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Appellate Court Establishes Hurdle for Banks

Thousands of rulings on motions to dismiss have been issued by Florida’s trial courts without any clear stance by the appellate courts as to what it takes for a bank to state a cause of action and survive a motion to dismiss.

This may have changed with the recent decision handed down by the Second District Court of Appeal in Feltus v. U.S. Bank National.

The crucial passages of Feltus follows:

On November 18, 2009, U.S. Bank filed another copy of the Note as a supplemental exhibit to its complaint.  In contrast to the copy attached to the complaint that contained no endorsements, this copy contained two endorsements …

We view U.S. Bank’s filing of a copy of the note that it later asserted was an original note as a supplemental exhibit to its complaint to reestablish a lost note as an attempt to amend its complaint in violation of Florida Rule of Civil Procedure 1.190(a).  U.S. Bank did not seek leave of court or the consent of Feltus to amend its complaint.  A pleading filed in violation of Rule 1.190(a) is a nullity, and the controversy should be determined based on the properly filed pleadings.  See Warner-Lambert Co. v. Patrick, 428 So. 2d 718 (Fla. 4th DCA 1983).

This language is crucial. An unendorsed note is often attached to the complaint in foreclosure cases. The bank later files a note that contains an endorsement, then attempts to defeat a motion to dismiss by asking the court to consider the subsequently-filed endorsement. What I typically argue at this stage of things is that the court must limit its consideration to the “four corners” of the complaint, viz., the note attached to the original complaint, not the endorsed one filed later. The lender usually counters that its status as holder is predicated on having filed the original note, endorsed in blank.

This position, in my estimation, raises questions about whether the bank had standing in the first place. That is to say, if the bank lacked an endorsement when it filed the suit, it cannot then try to correct this deficiency with the requisite endorsement after the fact. See Progressive Express Ins. Co. v. McGrath Community Chiro., 913 So.2d 1281, 1285 (Fla. 2d DCA 2005) (“the plaintiff’s lack of standing at the inception of the case is not a defect that may be cured by the acquisition of standing after the case is filed.”)

It seems that Feltus builds on the Progressive case. The Second District ruled that this isn’t so much an issue of the bank lacking standing at the case’s inception. The court, according to Feltus, cannot consider the subsequently-filed note without the bank first amending its complaint. For pleading purposes, references to the note later filed with an endorsement are “a nullity.”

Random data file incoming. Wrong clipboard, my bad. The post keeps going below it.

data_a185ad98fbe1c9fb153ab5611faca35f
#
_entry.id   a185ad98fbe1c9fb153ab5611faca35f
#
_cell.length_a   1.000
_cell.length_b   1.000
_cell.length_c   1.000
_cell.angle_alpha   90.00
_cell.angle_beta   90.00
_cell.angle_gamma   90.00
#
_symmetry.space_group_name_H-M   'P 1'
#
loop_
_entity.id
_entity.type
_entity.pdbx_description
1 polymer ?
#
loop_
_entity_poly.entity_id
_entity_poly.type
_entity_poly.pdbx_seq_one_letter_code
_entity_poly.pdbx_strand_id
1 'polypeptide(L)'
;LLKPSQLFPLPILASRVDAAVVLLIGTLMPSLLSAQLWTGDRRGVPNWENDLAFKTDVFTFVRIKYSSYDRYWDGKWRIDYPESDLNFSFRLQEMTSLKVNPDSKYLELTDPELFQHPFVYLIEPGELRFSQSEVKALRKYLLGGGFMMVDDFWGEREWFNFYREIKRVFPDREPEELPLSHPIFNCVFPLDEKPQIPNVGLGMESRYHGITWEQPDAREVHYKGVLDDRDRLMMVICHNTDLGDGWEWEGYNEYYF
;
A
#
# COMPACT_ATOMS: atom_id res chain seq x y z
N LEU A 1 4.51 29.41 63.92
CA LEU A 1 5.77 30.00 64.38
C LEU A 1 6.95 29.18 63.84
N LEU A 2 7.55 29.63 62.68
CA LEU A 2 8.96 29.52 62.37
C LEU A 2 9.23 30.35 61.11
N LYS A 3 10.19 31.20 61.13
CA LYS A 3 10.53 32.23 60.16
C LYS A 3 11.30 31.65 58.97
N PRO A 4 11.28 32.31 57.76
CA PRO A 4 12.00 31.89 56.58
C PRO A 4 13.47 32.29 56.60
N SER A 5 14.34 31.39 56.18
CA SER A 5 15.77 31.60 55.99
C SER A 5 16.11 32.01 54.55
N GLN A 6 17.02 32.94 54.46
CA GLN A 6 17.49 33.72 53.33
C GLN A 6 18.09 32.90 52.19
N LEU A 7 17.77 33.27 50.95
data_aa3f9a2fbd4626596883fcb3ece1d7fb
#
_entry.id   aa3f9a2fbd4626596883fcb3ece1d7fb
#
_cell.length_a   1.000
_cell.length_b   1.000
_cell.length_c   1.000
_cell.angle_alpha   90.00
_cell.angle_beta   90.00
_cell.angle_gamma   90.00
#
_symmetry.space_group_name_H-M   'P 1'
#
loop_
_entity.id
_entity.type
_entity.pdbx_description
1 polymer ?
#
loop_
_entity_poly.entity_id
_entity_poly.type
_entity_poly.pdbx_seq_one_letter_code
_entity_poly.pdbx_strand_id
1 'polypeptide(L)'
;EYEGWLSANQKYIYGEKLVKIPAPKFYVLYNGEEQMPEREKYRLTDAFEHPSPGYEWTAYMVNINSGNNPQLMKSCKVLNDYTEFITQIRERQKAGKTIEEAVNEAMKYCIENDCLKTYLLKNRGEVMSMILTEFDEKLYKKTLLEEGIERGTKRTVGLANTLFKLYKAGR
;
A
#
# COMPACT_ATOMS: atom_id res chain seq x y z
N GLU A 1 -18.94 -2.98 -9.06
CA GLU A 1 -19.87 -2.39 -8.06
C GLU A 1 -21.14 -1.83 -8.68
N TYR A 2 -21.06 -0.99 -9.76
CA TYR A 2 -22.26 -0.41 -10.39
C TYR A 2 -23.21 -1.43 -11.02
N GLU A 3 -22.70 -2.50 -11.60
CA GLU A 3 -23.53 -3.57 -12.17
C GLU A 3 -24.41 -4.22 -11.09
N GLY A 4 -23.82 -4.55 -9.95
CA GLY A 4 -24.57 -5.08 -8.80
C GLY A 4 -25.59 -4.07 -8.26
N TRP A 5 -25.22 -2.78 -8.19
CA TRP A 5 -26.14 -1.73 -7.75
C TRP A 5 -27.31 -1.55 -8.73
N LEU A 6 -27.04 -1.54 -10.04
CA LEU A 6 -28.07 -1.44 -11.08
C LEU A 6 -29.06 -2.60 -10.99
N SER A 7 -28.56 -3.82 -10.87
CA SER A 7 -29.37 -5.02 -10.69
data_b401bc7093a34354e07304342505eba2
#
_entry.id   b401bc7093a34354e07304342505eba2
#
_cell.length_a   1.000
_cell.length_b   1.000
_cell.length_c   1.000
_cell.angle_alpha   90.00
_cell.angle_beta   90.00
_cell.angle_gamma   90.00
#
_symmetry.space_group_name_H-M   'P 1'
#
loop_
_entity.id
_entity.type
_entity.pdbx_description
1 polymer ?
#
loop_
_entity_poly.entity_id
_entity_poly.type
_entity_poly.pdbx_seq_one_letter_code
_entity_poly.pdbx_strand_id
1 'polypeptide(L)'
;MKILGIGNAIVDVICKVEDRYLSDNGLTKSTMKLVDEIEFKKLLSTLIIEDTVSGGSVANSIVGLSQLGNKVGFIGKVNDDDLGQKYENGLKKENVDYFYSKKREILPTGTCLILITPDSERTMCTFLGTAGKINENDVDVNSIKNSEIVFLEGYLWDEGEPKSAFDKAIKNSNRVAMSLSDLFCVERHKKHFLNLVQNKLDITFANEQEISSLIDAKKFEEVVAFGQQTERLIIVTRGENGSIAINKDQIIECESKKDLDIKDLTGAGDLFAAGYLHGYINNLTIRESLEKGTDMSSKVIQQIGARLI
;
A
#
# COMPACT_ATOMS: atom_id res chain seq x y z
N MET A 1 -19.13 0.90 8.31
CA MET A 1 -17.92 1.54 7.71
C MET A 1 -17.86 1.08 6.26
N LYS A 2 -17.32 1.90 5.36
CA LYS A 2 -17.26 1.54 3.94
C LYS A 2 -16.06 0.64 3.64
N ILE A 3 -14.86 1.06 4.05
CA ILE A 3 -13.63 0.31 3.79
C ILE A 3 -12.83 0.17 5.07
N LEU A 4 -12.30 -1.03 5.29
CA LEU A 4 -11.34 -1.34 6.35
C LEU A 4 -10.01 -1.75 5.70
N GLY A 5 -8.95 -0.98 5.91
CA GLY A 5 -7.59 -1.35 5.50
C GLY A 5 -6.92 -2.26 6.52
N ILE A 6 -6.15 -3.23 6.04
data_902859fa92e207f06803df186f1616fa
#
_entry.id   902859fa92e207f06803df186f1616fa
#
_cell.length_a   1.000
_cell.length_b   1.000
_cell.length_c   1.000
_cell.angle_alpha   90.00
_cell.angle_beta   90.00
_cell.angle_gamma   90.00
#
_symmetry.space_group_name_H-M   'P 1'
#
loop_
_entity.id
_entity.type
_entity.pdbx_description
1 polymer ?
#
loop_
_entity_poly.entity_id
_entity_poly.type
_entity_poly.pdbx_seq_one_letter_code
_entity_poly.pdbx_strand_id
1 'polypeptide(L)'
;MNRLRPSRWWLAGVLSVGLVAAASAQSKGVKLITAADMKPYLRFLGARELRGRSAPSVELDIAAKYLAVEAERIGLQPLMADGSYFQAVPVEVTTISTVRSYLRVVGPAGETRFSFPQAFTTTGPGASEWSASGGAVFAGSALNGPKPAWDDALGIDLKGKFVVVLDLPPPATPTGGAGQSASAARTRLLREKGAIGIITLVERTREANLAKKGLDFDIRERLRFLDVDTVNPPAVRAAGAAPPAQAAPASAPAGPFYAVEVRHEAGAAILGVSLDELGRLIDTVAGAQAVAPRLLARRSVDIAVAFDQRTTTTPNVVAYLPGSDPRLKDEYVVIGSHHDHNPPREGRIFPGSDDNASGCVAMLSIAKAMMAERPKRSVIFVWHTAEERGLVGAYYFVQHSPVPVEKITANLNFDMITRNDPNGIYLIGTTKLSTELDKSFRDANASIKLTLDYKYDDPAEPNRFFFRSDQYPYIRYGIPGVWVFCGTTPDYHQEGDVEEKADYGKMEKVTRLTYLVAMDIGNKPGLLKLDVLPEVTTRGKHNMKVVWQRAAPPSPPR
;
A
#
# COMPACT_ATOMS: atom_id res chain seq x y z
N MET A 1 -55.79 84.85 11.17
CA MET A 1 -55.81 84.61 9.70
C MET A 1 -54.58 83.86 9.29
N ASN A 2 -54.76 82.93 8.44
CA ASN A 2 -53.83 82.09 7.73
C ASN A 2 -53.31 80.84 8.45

You can bet foreclosure defense attorneys will now cite Feltus v. U.S. Bank when arguing motions to dismiss. Without leave of court and without the consent of all defendants, pursuant to Fla.R.Civ.P. 1.190, banks shouldn’t be able to get away with amending their pleadings by subsequently filing a note that contradicts the note attached to their complaints. A bank has failed to state of cause of action when it opposes a motion to dismiss by referencing a note that’s not attached to the complaint. It either has to amend the complaint properly or suffer a dismissal without leave to amend.

Please be advised that this article does not constitute legal advice nor does it provide any basis to form an attorney-client relationship. Nothing in this article should be copied without the express permission of the author.

Mr. Hounchell has a law degree from The University of Florida College of Law and he is a principal in The Law Offices Charles A. Hounchell, P.A., in Tampa, Florida. Mr. Hounchell earned his undergraduate degree from The George Washington University in Washington D.C. and he obtained his MBA in International Management from the American Graduate School of International Management (“Thunderbird”) in Glendale, Arizona.

Mr. Hounchell is a licensed title insurance agent and a real estate agent with Smith and Associates, Inc. http://www.smithandassociates.com/; http://www.livecasanova.com/. He has lived in many different countries, including Spain, Brazil, Argentina, Mexico and Germany and he speaks Spanish and Portuguese. A significant portion of Mr. Hounchell’s law practice is concentrated on Real Estate Law. He can be reached at 813-230-3376 or charlie@flpropertylaw.com.